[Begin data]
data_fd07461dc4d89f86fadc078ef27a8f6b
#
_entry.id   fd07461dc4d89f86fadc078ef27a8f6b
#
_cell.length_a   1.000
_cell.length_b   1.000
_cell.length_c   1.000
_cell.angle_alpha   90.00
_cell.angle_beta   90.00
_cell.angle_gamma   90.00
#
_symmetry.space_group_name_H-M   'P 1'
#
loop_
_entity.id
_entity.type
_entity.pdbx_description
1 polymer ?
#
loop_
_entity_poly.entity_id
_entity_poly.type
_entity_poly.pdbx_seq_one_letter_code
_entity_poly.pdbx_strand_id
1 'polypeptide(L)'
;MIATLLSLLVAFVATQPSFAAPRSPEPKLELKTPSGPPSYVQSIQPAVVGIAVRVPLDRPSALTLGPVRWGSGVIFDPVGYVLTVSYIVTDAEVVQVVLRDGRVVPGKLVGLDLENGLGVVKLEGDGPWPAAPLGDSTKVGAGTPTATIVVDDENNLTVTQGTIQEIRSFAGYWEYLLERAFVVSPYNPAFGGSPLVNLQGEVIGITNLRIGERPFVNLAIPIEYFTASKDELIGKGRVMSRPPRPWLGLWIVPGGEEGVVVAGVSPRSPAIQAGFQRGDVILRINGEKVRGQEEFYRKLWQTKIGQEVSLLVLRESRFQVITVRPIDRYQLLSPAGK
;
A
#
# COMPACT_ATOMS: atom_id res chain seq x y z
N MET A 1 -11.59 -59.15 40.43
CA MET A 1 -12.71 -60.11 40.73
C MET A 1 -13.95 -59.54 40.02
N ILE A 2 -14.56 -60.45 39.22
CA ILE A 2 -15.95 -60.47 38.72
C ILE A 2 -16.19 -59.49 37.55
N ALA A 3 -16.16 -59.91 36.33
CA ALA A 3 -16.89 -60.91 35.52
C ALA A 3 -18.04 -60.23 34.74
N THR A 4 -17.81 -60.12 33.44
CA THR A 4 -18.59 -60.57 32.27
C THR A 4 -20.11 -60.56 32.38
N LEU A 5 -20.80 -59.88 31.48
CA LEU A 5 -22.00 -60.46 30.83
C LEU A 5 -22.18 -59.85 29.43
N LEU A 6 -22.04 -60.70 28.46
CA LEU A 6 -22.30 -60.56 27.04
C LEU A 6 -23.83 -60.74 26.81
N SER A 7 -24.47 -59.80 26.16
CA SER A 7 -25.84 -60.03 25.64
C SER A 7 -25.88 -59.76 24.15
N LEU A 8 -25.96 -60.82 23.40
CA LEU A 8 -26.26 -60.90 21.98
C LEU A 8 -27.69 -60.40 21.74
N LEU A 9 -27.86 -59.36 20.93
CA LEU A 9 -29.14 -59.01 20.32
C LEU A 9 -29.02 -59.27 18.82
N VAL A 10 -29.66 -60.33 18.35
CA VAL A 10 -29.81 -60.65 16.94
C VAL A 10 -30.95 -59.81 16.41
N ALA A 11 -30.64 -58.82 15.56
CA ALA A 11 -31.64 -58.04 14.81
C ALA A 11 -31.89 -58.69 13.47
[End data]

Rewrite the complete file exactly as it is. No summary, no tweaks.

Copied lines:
data_fd07461dc4d89f86fadc078ef27a8f6b
#
_entry.id   fd07461dc4d89f86fadc078ef27a8f6b
#
_cell.length_a   1.000
_cell.length_b   1.000
_cell.length_c   1.000
_cell.angle_alpha   90.00
_cell.angle_beta   90.00
_cell.angle_gamma   90.00
#
_symmetry.space_group_name_H-M   'P 1'
#
loop_
_entity.id
_entity.type
_entity.pdbx_description
1 polymer ?
#
loop_
_entity_poly.entity_id
_entity_poly.type
_entity_poly.pdbx_seq_one_letter_code
_entity_poly.pdbx_strand_id
1 'polypeptide(L)'
;MIATLLSLLVAFVATQPSFAAPRSPEPKLELKTPSGPPSYVQSIQPAVVGIAVRVPLDRPSALTLGPVRWGSGVIFDPVGYVLTVSYIVTDAEVVQVVLRDGRVVPGKLVGLDLENGLGVVKLEGDGPWPAAPLGDSTKVGAGTPTATIVVDDENNLTVTQGTIQEIRSFAGYWEYLLERAFVVSPYNPAFGGSPLVNLQGEVIGITNLRIGERPFVNLAIPIEYFTASKDELIGKGRVMSRPPRPWLGLWIVPGGEEGVVVAGVSPRSPAIQAGFQRGDVILRINGEKVRGQEEFYRKLWQTKIGQEVSLLVLRESRFQVITVRPIDRYQLLSPAGK
;
A
#
# COMPACT_ATOMS: atom_id res chain seq x y z
N MET A 1 -11.59 -59.15 40.43
CA MET A 1 -12.71 -60.11 40.73
C MET A 1 -13.95 -59.54 40.02
N ILE A 2 -14.56 -60.45 39.22
CA ILE A 2 -15.95 -60.47 38.72
C ILE A 2 -16.19 -59.49 37.55
N ALA A 3 -16.16 -59.91 36.33
CA ALA A 3 -16.89 -60.91 35.52
C ALA A 3 -18.04 -60.23 34.74
N THR A 4 -17.81 -60.12 33.44
CA THR A 4 -18.59 -60.57 32.27
C THR A 4 -20.11 -60.56 32.38
N LEU A 5 -20.80 -59.88 31.48
CA LEU A 5 -22.00 -60.46 30.83
C LEU A 5 -22.18 -59.85 29.43
N LEU A 6 -22.04 -60.70 28.46
CA LEU A 6 -22.30 -60.56 27.04
C LEU A 6 -23.83 -60.74 26.81
N SER A 7 -24.47 -59.80 26.16
CA SER A 7 -25.84 -60.03 25.64
C SER A 7 -25.88 -59.76 24.15
N LEU A 8 -25.96 -60.82 23.40
CA LEU A 8 -26.26 -60.90 21.98
C LEU A 8 -27.69 -60.40 21.74
N LEU A 9 -27.86 -59.36 20.93
CA LEU A 9 -29.14 -59.01 20.32
C LEU A 9 -29.02 -59.27 18.82
N VAL A 10 -29.66 -60.33 18.35
CA VAL A 10 -29.81 -60.65 16.94
C VAL A 10 -30.95 -59.81 16.41
N ALA A 11 -30.64 -58.82 15.56
CA ALA A 11 -31.64 -58.04 14.81
C ALA A 11 -31.89 -58.69 13.47